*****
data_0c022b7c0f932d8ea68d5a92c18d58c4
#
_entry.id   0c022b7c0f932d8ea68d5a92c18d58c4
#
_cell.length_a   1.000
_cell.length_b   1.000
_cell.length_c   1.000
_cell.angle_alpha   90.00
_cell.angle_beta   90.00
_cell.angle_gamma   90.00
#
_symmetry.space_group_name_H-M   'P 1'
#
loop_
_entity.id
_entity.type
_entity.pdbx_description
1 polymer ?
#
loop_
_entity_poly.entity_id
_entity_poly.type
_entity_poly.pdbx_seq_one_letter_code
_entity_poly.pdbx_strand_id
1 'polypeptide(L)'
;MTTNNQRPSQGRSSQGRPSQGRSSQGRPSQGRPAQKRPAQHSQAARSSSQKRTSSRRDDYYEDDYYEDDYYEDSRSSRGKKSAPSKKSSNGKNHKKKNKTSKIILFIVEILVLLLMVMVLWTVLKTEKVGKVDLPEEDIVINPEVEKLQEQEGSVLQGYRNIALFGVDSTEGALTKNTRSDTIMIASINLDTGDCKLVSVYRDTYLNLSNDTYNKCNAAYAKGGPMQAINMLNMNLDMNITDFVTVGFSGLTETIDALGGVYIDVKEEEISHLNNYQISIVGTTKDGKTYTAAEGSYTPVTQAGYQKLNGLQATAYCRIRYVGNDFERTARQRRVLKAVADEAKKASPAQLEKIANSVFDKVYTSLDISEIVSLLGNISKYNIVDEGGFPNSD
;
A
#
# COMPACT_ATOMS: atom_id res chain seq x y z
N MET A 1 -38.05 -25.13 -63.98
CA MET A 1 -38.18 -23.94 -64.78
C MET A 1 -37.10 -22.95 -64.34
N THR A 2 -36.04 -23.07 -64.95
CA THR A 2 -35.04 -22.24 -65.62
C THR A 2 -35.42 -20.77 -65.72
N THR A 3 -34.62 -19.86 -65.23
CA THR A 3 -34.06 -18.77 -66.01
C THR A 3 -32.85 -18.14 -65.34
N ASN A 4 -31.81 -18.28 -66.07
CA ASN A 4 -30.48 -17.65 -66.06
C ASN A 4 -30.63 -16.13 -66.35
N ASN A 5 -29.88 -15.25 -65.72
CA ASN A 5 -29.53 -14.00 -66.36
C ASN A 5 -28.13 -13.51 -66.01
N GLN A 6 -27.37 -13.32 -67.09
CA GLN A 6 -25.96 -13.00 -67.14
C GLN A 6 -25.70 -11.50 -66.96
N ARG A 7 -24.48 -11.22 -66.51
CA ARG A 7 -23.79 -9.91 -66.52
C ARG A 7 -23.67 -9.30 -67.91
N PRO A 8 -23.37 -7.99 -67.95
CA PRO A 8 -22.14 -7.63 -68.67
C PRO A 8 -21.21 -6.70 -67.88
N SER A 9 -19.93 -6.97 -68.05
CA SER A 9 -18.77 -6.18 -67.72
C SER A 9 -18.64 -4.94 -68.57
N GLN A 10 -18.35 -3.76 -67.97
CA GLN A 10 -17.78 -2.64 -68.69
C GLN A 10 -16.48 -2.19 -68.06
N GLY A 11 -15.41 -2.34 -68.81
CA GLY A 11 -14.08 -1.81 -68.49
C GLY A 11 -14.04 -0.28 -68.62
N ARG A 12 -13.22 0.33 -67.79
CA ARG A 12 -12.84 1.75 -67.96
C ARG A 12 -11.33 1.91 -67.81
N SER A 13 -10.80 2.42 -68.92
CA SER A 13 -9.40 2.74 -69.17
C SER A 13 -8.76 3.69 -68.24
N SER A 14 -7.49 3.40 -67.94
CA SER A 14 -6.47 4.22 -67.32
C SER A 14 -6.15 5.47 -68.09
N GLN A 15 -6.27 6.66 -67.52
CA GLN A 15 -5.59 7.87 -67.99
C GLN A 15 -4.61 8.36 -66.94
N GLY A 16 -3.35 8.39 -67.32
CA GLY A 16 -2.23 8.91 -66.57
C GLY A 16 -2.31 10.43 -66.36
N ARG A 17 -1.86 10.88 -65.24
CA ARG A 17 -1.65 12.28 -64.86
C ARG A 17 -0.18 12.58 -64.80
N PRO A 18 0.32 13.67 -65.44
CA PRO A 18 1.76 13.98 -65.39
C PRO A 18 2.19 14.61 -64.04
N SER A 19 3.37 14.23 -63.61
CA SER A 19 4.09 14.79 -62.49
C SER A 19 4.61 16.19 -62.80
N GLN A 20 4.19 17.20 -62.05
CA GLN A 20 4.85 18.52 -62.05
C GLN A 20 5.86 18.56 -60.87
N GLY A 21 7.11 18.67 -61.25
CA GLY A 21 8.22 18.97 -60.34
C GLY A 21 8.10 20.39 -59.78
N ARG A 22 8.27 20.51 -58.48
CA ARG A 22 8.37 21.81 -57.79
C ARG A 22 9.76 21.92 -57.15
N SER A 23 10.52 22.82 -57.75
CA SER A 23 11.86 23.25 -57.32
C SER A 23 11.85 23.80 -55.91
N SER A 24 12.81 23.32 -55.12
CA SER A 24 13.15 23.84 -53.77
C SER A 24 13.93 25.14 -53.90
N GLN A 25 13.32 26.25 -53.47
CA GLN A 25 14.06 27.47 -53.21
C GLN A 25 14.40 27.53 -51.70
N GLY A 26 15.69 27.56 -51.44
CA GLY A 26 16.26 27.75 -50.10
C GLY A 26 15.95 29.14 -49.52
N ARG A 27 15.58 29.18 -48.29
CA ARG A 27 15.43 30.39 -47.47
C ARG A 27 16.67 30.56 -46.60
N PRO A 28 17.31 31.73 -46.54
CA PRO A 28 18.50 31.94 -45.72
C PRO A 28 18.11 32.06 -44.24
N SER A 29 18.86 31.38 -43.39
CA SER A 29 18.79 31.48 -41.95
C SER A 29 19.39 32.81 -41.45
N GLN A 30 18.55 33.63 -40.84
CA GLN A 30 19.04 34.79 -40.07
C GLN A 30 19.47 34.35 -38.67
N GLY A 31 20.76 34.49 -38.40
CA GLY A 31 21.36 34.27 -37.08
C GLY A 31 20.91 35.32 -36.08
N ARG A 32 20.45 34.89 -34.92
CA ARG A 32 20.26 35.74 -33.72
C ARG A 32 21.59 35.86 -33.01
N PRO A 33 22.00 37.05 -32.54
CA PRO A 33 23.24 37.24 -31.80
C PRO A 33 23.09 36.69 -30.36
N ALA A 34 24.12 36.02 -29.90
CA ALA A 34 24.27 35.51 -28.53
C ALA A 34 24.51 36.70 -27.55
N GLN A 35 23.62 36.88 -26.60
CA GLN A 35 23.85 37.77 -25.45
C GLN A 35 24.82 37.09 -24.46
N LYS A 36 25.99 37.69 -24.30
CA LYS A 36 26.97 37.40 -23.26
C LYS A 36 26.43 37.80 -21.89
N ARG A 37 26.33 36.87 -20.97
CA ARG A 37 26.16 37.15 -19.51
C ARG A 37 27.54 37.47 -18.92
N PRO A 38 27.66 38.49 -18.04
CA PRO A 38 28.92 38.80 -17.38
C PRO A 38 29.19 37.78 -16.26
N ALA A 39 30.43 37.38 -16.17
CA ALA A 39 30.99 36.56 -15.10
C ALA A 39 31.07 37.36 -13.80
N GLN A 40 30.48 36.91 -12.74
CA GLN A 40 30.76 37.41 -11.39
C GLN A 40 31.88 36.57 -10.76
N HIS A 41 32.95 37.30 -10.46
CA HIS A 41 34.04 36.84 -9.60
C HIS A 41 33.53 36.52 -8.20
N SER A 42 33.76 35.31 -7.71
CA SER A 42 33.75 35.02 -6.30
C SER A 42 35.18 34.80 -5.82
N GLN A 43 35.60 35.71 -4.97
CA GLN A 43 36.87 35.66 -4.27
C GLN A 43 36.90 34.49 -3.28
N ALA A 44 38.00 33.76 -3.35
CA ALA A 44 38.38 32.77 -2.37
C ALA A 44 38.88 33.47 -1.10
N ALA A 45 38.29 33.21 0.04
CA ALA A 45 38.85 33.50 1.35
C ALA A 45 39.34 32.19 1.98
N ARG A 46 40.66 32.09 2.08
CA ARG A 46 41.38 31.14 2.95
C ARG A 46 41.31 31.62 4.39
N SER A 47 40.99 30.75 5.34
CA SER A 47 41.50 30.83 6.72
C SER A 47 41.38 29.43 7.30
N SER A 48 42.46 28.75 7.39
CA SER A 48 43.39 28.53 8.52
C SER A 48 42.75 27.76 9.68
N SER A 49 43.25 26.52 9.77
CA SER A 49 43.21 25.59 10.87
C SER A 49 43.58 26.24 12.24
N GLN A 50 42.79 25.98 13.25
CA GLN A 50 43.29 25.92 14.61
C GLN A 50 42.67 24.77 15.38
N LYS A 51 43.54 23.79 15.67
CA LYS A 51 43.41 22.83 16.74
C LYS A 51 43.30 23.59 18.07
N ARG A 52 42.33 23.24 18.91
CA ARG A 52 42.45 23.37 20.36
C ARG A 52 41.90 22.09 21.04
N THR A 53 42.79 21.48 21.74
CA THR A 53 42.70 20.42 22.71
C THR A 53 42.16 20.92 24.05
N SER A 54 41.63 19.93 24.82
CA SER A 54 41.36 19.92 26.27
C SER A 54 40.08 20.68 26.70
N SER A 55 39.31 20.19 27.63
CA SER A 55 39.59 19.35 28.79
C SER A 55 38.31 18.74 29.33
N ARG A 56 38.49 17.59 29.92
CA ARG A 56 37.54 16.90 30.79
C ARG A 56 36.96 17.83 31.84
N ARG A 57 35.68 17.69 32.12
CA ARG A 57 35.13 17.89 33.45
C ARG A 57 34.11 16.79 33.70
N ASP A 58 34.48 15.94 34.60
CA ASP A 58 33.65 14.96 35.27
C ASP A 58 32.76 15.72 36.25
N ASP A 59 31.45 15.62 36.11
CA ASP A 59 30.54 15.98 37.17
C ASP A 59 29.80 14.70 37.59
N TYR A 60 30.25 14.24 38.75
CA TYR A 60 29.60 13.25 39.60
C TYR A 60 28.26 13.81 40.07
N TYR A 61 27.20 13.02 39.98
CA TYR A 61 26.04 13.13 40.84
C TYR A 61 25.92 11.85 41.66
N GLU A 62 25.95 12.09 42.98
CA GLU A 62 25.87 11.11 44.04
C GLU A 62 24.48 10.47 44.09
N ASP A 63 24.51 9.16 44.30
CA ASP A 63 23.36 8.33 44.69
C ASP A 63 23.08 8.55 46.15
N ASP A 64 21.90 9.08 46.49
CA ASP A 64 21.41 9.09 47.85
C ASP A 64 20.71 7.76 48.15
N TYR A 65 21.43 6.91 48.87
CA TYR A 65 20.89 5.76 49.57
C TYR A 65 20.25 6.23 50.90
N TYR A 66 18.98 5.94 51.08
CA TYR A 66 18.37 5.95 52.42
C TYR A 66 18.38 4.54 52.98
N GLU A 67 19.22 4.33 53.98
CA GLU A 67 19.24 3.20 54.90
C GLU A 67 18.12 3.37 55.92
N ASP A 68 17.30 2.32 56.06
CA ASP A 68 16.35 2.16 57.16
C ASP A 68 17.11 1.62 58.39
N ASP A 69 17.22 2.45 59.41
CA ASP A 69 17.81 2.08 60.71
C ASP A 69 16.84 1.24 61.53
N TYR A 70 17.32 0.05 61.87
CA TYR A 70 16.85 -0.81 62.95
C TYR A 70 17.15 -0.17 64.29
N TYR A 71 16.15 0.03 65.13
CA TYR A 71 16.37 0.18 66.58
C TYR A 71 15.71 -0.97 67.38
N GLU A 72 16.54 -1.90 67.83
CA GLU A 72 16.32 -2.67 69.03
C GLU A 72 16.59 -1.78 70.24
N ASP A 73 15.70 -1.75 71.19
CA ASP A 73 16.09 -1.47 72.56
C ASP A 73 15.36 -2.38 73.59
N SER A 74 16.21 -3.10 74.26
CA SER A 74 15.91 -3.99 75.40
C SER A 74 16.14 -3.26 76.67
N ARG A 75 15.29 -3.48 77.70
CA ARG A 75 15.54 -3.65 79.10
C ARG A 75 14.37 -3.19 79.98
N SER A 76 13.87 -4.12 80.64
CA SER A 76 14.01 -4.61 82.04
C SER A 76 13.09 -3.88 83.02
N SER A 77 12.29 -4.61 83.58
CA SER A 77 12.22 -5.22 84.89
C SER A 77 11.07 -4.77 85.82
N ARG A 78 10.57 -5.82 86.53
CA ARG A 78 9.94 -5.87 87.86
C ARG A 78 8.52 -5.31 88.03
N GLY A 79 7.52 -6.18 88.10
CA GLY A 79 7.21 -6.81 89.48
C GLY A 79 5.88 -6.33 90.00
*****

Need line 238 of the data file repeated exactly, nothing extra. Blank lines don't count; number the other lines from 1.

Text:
N TYR A 70 17.32 0.05 61.87